Karmacology: Mindful Living, Sacred Practice

Square Root of One Percent

The universe is change; our life is what our thoughts make it.
-- Marcus Aurelius Antoninus (121 AD - 180 AD), Meditations

In less than 24 hours -- at 11:11 GMT on July 17, 2007 -- the Fire the Grid project will bring people from all over the world together in meditation, prayer and thoughts of healing. Will it have any effect? Many, many brilliant minds throughout history have taught us the power of thought, intent and meditation. Anything is possible.

By coincidence, a new movie trailer has been posted to the Web. The Square Root of One Percent is a film David Lynch produced and directed showing the amazing effects meditation has had on lowering violent crime. It will be released worldwide in 2008. Take a peek via the rough-cut trailer now:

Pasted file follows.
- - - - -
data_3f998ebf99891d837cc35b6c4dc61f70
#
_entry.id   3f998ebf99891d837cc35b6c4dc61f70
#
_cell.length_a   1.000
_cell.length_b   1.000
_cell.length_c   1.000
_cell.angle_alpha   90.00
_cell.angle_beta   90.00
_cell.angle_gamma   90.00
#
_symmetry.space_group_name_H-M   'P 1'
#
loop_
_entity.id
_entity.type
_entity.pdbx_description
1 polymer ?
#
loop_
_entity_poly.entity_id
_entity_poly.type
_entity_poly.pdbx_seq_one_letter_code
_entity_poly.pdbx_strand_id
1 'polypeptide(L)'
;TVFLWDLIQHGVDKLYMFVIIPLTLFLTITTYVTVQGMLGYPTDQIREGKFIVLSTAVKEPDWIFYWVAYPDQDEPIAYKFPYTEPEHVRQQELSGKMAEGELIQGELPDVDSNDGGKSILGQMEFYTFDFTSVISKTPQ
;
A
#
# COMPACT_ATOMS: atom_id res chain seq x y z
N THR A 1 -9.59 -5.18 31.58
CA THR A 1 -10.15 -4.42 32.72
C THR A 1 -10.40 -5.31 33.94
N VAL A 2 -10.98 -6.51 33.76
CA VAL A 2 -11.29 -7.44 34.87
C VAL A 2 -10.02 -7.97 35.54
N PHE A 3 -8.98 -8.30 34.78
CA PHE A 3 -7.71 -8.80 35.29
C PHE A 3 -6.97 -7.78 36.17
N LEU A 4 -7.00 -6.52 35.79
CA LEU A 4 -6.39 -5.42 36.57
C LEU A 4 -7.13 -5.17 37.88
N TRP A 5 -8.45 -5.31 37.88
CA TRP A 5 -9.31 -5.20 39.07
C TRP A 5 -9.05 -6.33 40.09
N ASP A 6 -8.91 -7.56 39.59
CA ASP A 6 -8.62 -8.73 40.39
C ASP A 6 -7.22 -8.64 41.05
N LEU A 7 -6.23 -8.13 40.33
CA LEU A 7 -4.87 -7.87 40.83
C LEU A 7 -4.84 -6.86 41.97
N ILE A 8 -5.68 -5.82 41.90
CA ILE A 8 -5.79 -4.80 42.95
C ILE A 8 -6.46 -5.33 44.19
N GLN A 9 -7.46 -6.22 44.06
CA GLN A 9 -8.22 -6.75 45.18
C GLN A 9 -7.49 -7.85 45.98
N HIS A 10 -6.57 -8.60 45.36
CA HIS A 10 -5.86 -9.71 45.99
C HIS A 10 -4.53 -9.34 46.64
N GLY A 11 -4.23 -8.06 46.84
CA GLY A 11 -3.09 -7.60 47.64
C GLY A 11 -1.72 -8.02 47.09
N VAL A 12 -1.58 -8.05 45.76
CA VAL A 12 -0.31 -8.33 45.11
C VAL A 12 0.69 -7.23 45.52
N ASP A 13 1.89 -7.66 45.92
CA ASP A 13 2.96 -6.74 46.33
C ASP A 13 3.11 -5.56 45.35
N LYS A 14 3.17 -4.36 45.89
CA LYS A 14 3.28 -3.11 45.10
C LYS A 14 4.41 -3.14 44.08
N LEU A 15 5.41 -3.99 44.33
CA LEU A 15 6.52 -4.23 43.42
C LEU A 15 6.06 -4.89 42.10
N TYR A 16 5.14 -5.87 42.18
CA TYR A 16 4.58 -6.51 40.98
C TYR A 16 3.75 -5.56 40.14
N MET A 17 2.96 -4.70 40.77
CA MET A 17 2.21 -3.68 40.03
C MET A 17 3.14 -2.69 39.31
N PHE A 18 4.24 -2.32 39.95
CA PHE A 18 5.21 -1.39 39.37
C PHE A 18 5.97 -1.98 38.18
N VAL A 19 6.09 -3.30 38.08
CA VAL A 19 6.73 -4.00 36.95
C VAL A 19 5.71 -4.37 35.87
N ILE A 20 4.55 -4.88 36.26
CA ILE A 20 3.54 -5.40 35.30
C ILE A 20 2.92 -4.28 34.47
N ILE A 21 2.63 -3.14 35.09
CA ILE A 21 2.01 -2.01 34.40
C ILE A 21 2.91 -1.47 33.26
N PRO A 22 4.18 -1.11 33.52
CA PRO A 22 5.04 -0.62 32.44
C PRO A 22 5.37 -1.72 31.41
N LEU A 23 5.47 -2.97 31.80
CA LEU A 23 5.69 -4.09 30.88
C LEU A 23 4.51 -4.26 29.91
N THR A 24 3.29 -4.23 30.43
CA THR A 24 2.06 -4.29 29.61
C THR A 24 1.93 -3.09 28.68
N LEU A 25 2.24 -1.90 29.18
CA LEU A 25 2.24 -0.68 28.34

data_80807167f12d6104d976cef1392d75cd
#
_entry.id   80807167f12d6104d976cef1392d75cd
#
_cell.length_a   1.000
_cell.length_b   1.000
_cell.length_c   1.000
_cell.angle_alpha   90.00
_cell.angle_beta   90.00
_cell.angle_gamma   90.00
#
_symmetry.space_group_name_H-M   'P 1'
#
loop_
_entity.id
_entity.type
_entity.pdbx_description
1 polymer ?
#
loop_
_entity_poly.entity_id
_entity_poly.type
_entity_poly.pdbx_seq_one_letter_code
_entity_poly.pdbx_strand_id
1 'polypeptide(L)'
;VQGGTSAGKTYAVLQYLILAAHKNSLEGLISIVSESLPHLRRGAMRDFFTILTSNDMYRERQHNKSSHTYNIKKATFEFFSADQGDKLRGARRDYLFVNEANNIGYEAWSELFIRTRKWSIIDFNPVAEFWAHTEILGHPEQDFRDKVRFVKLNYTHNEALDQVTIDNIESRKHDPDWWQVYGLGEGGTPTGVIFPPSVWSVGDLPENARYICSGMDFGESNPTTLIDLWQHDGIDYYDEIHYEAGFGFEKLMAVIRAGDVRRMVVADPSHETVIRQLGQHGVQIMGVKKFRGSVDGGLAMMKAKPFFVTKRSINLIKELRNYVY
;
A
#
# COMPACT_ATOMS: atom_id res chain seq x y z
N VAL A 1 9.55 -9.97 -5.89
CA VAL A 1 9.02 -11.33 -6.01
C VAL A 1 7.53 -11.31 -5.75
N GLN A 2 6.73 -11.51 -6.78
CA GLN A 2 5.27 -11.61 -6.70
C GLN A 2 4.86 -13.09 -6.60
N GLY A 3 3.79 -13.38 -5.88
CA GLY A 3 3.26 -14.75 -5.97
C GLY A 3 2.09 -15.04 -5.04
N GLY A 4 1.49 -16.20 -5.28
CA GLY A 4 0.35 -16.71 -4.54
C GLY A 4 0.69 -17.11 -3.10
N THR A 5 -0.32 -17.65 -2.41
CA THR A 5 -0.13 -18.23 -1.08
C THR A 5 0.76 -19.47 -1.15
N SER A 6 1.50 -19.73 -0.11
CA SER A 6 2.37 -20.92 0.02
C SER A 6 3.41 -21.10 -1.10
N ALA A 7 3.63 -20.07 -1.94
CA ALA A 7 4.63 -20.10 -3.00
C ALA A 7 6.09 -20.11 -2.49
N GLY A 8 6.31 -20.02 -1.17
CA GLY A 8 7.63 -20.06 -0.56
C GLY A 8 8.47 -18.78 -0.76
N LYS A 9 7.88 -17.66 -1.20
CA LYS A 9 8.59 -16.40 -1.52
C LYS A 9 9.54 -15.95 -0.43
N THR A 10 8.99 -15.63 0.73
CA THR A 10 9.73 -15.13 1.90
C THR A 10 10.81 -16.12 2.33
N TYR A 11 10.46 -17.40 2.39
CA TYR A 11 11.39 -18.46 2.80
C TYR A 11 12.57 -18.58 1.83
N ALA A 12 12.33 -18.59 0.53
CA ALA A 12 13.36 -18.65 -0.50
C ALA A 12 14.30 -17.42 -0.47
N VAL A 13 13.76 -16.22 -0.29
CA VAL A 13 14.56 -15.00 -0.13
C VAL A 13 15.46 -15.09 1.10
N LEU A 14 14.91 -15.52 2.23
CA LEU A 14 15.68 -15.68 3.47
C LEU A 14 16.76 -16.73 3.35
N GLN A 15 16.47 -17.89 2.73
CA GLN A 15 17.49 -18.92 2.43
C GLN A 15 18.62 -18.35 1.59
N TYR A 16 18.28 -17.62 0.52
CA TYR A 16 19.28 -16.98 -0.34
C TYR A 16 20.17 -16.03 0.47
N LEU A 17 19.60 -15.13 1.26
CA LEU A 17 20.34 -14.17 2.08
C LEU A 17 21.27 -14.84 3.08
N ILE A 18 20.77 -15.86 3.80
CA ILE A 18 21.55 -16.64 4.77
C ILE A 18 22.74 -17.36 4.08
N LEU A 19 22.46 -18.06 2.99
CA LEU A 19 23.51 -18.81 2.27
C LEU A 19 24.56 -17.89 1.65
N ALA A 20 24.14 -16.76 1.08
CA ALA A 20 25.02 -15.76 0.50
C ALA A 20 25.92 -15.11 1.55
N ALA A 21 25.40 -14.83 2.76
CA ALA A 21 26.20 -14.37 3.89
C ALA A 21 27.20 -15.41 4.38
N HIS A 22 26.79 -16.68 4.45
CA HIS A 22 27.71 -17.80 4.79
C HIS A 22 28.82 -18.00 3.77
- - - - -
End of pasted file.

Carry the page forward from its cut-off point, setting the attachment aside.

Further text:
Scientists have named this phenomenon the Maharishi Effect: the finding that one percent (or even the square root of one percent) of the population practicing meditation improves the larger community's quality of life, as indicated by such changes as reduced crime and sickness in the larger society.

Modern research has validated the benefits of meditation by many different types of physiological, psychological, and sociological measures. The finding that meditation decreases stress can be quantified by physiological changes such as decreased cortisol (the major stress hormone), decreased muscle tension, normalization of blood pressure, increased autonomic stability, and increased EEG coherence. A variety of psychological changes also indicate decreased stress, including decreased anxiety and depression, decreased post-traumatic stress syndrome, and increased self-actualization.

The Maharishi Effect says that the stress reduction demonstrated within individuals can also extend to sociological changes, such as decreased hostility, increased family harmony, and reduced criminal behavior in incarcerated felons. Some believe that stress reduction can even impact the ecological level.

And maybe, just maybe, it can do more.